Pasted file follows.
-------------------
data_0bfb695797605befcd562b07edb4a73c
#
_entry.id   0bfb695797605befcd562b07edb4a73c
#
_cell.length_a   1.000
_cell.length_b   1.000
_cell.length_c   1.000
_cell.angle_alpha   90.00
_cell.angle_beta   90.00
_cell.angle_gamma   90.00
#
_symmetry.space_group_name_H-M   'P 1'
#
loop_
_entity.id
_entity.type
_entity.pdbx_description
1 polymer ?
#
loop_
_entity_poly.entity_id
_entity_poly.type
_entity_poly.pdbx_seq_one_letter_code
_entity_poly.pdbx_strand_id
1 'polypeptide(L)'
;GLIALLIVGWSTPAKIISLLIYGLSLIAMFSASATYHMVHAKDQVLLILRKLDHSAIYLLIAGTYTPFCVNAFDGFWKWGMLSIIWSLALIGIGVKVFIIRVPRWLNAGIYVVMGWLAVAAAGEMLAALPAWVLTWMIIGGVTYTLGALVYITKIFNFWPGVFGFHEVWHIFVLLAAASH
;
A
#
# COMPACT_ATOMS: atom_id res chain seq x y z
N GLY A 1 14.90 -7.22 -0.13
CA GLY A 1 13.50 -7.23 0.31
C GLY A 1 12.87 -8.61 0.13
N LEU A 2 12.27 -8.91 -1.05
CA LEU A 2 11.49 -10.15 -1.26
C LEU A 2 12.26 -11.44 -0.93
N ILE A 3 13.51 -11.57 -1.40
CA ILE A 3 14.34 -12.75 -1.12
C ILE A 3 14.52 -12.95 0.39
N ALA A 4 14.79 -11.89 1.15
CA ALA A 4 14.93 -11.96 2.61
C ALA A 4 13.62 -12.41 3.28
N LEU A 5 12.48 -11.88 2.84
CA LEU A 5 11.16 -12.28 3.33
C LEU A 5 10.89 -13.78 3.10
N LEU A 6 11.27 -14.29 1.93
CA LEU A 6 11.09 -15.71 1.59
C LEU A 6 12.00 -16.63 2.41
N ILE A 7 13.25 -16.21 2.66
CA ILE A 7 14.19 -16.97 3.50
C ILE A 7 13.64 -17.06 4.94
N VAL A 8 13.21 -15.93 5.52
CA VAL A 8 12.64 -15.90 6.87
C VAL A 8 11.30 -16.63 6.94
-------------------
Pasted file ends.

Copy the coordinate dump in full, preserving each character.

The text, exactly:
data_0bfb695797605befcd562b07edb4a73c
#
_entry.id   0bfb695797605befcd562b07edb4a73c
#
_cell.length_a   1.000
_cell.length_b   1.000
_cell.length_c   1.000
_cell.angle_alpha   90.00
_cell.angle_beta   90.00
_cell.angle_gamma   90.00
#
_symmetry.space_group_name_H-M   'P 1'
#
loop_
_entity.id
_entity.type
_entity.pdbx_description
1 polymer ?
#
loop_
_entity_poly.entity_id
_entity_poly.type
_entity_poly.pdbx_seq_one_letter_code
_entity_poly.pdbx_strand_id
1 'polypeptide(L)'
;GLIALLIVGWSTPAKIISLLIYGLSLIAMFSASATYHMVHAKDQVLLILRKLDHSAIYLLIAGTYTPFCVNAFDGFWKWGMLSIIWSLALIGIGVKVFIIRVPRWLNAGIYVVMGWLAVAAAGEMLAALPAWVLTWMIIGGVTYTLGALVYITKIFNFWPGVFGFHEVWHIFVLLAAASH
;
A
#
# COMPACT_ATOMS: atom_id res chain seq x y z
N GLY A 1 14.90 -7.22 -0.13
CA GLY A 1 13.50 -7.23 0.31
C GLY A 1 12.87 -8.61 0.13
N LEU A 2 12.27 -8.91 -1.05
CA LEU A 2 11.49 -10.15 -1.26
C LEU A 2 12.26 -11.44 -0.93
N ILE A 3 13.51 -11.57 -1.40
CA ILE A 3 14.34 -12.75 -1.12
C ILE A 3 14.52 -12.95 0.39
N ALA A 4 14.79 -11.89 1.15
CA ALA A 4 14.93 -11.96 2.61
C ALA A 4 13.62 -12.41 3.28
N LEU A 5 12.48 -11.88 2.84
CA LEU A 5 11.16 -12.28 3.33
C LEU A 5 10.89 -13.78 3.10
N LEU A 6 11.27 -14.29 1.93
CA LEU A 6 11.09 -15.71 1.59
C LEU A 6 12.00 -16.63 2.41
N ILE A 7 13.25 -16.21 2.66
CA ILE A 7 14.19 -16.97 3.50
C ILE A 7 13.64 -17.06 4.94
N VAL A 8 13.21 -15.93 5.52
CA VAL A 8 12.64 -15.90 6.87
C VAL A 8 11.30 -16.63 6.94